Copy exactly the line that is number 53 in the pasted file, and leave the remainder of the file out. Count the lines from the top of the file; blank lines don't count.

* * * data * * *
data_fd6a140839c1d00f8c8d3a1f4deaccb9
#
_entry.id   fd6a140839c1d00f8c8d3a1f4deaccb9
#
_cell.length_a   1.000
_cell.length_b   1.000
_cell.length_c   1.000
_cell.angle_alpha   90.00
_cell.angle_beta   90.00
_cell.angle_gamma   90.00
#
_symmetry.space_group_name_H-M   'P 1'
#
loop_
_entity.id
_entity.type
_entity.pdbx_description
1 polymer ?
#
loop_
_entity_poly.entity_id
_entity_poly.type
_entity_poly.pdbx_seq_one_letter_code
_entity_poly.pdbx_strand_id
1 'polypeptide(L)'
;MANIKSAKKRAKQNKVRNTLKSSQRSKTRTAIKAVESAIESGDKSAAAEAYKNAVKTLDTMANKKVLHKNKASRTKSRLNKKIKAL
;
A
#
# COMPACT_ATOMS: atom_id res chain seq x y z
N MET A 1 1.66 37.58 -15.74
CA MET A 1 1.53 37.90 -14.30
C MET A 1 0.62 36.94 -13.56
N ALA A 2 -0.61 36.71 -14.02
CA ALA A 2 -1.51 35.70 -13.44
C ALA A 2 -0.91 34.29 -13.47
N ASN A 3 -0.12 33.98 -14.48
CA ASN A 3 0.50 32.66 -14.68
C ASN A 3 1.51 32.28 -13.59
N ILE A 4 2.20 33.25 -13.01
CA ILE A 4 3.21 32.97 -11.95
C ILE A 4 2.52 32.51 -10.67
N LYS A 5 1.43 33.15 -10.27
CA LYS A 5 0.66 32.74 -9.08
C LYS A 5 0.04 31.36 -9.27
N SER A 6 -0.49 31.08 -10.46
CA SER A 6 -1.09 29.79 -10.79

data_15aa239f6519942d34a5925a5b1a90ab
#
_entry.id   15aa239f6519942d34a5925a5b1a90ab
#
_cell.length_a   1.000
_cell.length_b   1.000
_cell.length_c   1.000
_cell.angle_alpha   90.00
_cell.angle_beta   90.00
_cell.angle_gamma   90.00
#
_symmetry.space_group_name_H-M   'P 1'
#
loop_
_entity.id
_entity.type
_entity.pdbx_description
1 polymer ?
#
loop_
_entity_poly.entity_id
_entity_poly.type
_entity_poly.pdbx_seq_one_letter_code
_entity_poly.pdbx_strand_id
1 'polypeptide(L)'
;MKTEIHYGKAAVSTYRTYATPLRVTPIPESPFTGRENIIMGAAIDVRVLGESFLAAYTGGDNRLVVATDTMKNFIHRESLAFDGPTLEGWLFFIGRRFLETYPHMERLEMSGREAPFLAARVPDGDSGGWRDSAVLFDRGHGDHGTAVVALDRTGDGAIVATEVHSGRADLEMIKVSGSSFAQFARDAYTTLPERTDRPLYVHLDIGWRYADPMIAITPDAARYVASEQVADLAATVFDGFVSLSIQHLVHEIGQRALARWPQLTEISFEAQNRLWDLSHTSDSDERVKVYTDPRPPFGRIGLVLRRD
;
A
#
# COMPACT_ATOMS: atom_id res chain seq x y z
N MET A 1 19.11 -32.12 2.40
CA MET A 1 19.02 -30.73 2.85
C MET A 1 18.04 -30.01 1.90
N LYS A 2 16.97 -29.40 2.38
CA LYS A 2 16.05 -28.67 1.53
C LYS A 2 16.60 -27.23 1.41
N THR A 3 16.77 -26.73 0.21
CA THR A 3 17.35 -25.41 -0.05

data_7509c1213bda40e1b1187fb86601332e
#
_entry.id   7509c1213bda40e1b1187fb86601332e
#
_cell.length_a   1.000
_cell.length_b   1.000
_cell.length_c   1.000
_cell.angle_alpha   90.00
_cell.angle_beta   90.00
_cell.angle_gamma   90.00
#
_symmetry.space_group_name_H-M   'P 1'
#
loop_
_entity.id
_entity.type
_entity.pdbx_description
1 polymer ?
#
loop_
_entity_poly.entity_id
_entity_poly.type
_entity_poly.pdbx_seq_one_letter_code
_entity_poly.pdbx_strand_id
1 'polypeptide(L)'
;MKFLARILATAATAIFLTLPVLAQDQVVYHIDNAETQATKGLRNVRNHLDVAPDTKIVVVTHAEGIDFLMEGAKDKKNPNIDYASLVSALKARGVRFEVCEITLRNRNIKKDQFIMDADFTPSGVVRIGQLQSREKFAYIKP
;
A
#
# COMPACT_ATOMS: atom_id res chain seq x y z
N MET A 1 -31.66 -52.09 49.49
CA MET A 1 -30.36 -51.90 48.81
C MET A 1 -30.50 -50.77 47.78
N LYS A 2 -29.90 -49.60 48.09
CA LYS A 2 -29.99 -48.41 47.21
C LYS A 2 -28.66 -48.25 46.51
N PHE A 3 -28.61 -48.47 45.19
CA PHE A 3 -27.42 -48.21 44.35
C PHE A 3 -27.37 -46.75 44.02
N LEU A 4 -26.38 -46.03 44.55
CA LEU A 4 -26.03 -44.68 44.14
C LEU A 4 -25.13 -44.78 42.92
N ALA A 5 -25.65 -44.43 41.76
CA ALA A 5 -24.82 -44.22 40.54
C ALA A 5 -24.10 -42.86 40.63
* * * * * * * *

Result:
_cell.length_b   1.000